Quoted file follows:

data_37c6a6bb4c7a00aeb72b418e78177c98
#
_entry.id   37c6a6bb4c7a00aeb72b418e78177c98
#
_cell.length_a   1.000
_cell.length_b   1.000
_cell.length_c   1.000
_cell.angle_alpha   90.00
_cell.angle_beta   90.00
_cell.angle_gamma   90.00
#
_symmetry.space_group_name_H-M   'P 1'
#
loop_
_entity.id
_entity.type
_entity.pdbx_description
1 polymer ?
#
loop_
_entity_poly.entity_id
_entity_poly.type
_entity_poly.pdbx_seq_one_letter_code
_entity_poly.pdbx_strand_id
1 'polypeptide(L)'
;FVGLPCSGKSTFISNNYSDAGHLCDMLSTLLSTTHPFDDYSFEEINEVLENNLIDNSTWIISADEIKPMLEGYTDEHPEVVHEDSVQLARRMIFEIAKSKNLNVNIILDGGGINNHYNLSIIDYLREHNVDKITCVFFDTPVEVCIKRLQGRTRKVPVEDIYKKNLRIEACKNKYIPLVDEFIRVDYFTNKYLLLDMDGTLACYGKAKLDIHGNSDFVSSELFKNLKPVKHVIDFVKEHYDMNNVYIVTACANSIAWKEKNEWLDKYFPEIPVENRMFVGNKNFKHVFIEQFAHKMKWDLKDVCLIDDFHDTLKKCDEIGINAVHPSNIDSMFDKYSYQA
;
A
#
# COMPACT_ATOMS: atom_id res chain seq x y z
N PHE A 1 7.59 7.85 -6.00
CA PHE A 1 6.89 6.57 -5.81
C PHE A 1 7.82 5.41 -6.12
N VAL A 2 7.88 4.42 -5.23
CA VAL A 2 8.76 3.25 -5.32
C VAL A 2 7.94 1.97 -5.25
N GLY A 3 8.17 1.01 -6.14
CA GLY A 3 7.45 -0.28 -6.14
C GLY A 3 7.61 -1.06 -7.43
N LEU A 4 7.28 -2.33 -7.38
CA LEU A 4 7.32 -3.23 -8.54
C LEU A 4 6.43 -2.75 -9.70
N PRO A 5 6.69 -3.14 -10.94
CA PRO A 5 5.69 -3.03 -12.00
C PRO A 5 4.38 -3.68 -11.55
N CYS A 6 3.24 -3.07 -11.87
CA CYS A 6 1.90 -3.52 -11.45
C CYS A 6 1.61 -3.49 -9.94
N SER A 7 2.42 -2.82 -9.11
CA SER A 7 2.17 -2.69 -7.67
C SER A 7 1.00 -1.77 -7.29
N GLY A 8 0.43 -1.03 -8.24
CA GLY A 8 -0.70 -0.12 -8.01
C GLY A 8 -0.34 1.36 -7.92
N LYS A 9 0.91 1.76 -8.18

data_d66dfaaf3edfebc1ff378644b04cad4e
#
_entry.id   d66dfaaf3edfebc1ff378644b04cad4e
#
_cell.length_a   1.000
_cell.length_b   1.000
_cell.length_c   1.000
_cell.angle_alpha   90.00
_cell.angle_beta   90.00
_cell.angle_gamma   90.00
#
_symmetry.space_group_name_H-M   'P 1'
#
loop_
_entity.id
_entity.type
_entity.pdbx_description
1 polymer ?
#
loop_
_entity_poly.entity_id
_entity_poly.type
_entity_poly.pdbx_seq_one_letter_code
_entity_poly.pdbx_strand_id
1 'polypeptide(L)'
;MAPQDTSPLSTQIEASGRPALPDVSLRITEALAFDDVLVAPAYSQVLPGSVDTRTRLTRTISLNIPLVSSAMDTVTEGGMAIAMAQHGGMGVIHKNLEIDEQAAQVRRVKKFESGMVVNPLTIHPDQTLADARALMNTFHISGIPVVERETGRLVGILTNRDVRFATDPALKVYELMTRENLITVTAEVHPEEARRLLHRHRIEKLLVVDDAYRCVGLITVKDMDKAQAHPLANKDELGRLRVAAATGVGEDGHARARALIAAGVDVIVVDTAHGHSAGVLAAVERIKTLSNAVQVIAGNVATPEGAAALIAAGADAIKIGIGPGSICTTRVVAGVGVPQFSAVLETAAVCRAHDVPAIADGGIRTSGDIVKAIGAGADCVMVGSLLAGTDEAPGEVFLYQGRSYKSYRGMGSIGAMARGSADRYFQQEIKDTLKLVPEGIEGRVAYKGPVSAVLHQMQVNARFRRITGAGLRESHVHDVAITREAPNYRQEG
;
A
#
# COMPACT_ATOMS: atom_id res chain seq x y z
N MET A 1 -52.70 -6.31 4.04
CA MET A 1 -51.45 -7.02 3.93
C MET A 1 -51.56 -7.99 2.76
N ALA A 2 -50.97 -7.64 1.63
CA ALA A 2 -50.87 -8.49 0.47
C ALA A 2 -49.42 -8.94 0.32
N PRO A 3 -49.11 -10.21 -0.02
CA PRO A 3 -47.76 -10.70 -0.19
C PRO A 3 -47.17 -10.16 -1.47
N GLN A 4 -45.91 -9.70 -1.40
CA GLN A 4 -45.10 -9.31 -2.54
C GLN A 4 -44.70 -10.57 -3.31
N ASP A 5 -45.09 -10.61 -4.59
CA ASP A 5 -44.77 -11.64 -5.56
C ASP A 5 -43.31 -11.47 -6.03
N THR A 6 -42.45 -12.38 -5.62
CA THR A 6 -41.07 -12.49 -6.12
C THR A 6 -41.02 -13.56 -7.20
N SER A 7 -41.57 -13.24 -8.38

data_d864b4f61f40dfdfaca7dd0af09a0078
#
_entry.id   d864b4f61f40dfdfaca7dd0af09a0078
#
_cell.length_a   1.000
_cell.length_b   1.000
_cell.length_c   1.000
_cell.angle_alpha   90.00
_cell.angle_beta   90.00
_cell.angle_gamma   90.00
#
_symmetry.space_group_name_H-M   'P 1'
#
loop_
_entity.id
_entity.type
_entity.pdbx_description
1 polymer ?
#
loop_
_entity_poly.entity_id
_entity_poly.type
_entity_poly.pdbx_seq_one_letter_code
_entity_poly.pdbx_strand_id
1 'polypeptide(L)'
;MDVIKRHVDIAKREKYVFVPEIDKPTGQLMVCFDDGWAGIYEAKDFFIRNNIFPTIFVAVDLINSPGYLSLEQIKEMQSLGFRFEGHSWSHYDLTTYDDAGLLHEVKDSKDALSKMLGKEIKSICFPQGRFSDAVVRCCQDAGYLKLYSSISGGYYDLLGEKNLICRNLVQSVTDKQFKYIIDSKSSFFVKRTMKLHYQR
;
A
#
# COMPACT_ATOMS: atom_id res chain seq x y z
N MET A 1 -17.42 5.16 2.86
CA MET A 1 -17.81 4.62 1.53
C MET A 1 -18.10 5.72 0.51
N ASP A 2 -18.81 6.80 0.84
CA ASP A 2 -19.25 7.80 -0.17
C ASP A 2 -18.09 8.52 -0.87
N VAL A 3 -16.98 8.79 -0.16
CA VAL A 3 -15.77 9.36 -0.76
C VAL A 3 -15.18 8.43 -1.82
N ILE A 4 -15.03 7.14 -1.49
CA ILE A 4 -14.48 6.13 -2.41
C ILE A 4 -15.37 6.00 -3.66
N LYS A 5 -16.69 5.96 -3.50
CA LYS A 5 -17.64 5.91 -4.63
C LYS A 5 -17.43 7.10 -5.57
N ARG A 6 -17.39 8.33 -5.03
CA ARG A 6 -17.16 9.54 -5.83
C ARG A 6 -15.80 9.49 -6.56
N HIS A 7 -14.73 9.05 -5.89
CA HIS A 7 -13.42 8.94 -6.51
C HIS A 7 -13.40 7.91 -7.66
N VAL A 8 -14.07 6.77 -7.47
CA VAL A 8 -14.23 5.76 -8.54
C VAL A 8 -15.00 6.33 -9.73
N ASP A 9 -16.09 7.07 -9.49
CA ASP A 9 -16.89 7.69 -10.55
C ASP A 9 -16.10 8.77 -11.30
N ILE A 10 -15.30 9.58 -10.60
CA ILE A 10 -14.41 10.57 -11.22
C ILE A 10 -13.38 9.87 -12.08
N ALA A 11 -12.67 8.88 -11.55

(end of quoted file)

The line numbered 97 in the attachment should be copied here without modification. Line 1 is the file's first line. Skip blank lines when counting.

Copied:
C GLN A 4 -44.70 -10.57 -3.31